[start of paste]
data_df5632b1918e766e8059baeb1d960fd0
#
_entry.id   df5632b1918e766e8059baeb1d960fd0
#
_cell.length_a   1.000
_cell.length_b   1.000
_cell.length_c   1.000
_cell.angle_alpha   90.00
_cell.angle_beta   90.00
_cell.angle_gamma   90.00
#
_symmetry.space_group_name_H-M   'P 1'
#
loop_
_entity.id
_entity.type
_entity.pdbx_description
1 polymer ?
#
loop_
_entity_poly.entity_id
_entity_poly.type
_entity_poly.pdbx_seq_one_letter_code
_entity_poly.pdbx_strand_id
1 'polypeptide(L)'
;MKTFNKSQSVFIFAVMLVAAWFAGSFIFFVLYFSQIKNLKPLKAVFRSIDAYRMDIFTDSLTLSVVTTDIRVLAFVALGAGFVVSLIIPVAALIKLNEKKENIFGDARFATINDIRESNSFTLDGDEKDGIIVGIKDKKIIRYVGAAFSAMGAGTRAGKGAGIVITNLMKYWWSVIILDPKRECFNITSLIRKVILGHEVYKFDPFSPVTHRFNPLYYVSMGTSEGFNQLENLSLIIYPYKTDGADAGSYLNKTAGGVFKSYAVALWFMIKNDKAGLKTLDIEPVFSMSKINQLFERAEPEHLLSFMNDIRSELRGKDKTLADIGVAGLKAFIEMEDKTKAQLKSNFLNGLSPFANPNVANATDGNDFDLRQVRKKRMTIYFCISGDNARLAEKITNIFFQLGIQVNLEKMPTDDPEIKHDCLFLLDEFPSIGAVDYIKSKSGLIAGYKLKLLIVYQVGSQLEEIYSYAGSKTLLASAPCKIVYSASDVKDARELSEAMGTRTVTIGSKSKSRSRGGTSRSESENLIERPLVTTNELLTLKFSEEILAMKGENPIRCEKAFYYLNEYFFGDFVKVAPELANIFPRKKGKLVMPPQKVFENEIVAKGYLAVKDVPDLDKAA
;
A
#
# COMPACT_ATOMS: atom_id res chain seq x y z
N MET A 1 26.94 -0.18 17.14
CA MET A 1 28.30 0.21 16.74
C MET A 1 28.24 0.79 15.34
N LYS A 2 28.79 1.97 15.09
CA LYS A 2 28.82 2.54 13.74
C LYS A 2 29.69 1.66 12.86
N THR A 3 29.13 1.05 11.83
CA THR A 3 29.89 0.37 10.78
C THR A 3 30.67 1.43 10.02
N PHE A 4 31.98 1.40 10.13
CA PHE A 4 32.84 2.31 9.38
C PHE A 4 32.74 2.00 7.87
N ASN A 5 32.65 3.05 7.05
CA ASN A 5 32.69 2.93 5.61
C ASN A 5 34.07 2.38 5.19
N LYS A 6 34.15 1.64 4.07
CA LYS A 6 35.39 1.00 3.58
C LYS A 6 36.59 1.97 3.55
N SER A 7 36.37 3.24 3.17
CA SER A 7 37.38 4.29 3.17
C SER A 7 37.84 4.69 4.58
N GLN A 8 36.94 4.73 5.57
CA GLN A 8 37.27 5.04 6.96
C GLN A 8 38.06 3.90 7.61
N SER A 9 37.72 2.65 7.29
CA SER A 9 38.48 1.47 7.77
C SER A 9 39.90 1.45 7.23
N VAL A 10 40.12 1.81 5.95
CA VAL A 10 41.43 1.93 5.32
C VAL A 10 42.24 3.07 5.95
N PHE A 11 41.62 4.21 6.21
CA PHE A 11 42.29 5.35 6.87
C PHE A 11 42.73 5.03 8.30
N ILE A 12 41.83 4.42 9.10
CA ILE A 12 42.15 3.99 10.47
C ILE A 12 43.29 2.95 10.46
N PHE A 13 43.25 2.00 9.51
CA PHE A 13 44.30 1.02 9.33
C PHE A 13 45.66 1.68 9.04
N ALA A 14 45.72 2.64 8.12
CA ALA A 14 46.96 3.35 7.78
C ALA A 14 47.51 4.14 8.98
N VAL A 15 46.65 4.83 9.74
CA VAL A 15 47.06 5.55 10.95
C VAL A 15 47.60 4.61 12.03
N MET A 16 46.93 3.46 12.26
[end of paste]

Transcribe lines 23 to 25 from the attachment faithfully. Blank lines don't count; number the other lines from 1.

_entity_poly.pdbx_seq_one_letter_code
_entity_poly.pdbx_strand_id
1 'polypeptide(L)'